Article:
Then you'll be wheeled into recovery and you will be looked after by a member of recovery staff but your anaesthetist will stay for a while too, just to check you're okay. You'll have the baby tucked in with you at this point and you can bfeed if you want. They'll give you some water too. You'll have a drip up rehydrating you (you'll have been nil by mouth for a while) but that first drink is lovely. You'll find too that you can move around by now. You can wriggle your feet and bend your knees and normal sensation returns really, really quickly. No pain though. They usually give you some morphine into your cannula and a suppository once you're stitched so you're painfree once feeling returns. Of course, if you have any discomfort, ask and they'll sort you out. I found I was quite chilly in recovery and also the spinal/morphine can make you a bit shaky. Plus all the adrenalin is rushing through you. Don't be scared if you feel shaky at all. It will pass and the anaesthetist can give you something to stabilise your blood pressure then too. You may be fine but it's worth knowing that you can feel a bit wobbly.
Once they're satisfied you're okay, they'll wheel you back to the ward. All this time your baby won't have left your side and it whizzes by so, so quickly.
They will encourage you to get up fairly quickly. Few hours post op if you can. I had ds at 3.30 and was up and sitting in a chair for dinner. It is best to get up and move around a bit as soon as you feel able.
You might have to self inject blood thinners for 7 days as a precaution. They're rolling this out in all hospitals but it isn't everywhere yet. It's fine, they'll show you how.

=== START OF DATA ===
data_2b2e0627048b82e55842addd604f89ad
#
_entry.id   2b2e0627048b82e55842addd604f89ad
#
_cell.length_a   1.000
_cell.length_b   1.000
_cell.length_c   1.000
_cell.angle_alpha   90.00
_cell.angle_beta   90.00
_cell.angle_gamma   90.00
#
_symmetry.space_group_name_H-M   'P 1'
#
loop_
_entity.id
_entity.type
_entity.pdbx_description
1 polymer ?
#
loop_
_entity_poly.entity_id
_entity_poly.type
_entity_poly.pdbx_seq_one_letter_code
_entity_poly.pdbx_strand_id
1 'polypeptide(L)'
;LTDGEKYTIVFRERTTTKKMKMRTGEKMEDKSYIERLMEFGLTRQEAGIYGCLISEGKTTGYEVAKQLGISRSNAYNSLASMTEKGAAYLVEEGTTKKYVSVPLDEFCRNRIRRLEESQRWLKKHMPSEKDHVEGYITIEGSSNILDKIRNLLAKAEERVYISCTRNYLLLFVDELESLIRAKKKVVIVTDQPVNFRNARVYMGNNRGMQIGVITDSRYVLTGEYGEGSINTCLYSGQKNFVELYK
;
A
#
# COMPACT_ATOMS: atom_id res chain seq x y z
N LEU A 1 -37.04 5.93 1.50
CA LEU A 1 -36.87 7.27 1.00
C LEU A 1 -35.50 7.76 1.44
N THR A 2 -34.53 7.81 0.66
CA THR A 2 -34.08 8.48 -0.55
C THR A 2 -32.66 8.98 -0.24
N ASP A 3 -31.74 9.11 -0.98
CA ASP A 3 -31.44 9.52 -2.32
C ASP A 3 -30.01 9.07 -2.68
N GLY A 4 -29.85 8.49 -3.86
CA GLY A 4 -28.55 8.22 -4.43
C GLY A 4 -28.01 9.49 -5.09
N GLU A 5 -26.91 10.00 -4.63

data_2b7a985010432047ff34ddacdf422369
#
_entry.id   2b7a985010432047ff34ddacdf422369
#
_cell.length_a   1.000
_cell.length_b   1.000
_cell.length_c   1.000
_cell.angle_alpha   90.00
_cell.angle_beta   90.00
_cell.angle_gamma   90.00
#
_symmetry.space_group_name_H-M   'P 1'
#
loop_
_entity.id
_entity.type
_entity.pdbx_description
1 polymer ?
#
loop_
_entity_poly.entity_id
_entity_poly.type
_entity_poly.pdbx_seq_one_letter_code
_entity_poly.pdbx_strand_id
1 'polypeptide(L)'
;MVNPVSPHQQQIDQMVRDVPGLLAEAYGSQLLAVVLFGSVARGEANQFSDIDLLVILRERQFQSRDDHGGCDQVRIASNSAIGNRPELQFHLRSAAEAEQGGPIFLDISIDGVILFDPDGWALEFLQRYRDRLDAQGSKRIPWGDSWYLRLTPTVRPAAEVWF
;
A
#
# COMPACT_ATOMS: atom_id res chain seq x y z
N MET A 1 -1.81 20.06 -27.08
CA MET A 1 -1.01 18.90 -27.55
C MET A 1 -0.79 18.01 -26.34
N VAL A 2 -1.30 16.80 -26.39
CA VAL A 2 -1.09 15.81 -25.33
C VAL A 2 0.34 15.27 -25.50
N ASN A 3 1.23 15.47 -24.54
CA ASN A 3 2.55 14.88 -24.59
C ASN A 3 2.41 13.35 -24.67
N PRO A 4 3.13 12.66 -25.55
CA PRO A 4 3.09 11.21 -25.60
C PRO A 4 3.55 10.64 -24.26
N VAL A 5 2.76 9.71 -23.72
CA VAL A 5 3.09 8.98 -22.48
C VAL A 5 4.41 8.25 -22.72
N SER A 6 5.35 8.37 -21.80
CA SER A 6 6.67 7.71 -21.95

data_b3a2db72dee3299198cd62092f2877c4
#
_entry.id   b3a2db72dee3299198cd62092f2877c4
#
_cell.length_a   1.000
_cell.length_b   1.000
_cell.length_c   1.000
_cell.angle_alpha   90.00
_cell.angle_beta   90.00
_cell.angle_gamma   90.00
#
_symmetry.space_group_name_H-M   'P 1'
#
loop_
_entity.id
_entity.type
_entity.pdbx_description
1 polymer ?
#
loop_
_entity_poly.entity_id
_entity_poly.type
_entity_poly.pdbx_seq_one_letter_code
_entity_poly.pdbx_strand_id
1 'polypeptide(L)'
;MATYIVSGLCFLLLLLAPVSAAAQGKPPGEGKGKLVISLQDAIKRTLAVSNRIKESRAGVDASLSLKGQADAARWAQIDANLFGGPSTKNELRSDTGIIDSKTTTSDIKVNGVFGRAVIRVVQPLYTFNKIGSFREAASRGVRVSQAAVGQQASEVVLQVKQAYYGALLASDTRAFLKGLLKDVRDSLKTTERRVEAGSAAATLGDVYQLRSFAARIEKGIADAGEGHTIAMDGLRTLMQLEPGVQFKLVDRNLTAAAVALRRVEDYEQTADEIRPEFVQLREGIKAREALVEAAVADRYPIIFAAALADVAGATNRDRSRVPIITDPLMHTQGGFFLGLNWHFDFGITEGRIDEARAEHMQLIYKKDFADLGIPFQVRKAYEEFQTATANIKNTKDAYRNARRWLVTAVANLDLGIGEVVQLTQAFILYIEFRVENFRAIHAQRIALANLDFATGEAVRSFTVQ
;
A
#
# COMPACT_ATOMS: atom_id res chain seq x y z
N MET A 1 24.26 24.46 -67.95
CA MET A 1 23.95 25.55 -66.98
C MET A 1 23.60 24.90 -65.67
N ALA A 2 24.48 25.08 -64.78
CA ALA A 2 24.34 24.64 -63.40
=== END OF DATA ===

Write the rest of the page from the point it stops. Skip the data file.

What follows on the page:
If you need pain meds (I never did), take them on time and don't let yourself get uncomfortable first. They'll probably give them to you and you can administer them yourself instead of having to call for them.
If you get pain in your shoulder, like you've slept oddly, it's trapped air from the op. It's common and your bowel will be a tad sluggish at first so you won't pass wind normally on day one. Peppermint capsules in water will remove the discomfort SO quickly. Just ask the staff.
They will monitor urine output before you can be discharged. You'll have to do your first 3 wees post catheter removal in a jug and record the amounts (you don't have to show anybody).
Catheter was in for about 6hrs post op for me both times. Soon as you can get up and use the loo, they take it out. Totally painless.
The earliest they tend to discharge is day 2, with day 1 being the day of the op but most places keep you in 2 nights as routine.
When you stand up at first, it'll feel like you're going to tear. It's just an odd sensation, not painful. Do stand up straight though and try not to hunch and shuffle. The feeling will pass.
Wear big cotton knickers which don't sit on your knicker line and sometimes a sanitary towel in your knickers against the wound can help you feel more comfortable.
Type of stitches depend on the surgeons preference. I had one long stitch with a bead at each end, removed at home on day 5 by the midwife. Again, this just feels weird.
Careful coughing and sneezing. They physio will show you how to brace yourself so you don't strain your incision. Physio will come and see you the day after the op to talk about recovery.
You will be advised to not do any exercise until 6 weeks and then only v gentle stuff. Proper cardio stuff will have to wait until 12 weeks. When you sit up too, use your arms, not your stomach muscles. Roll onto your side and push up on your arms and swing your legs off the bed. It just avoids you straining the muscles too soon.
Lots of fruit afterwards. Bowels will be a bit sluggish at first, so encourage everything to be soft and mobile as much as possible. Don't be afraid to poo though!
Nothing in the bath at first. No bubble bath. Bit of tea tree or salt fine though. Let your wound air dry or v gently pat.
I think I'll shut up now. If I think of anything else, I'll post again.
It's really not frightening at all"
Surely nothing wrong with asking for an update Sassy?!We all love a birth announcement on here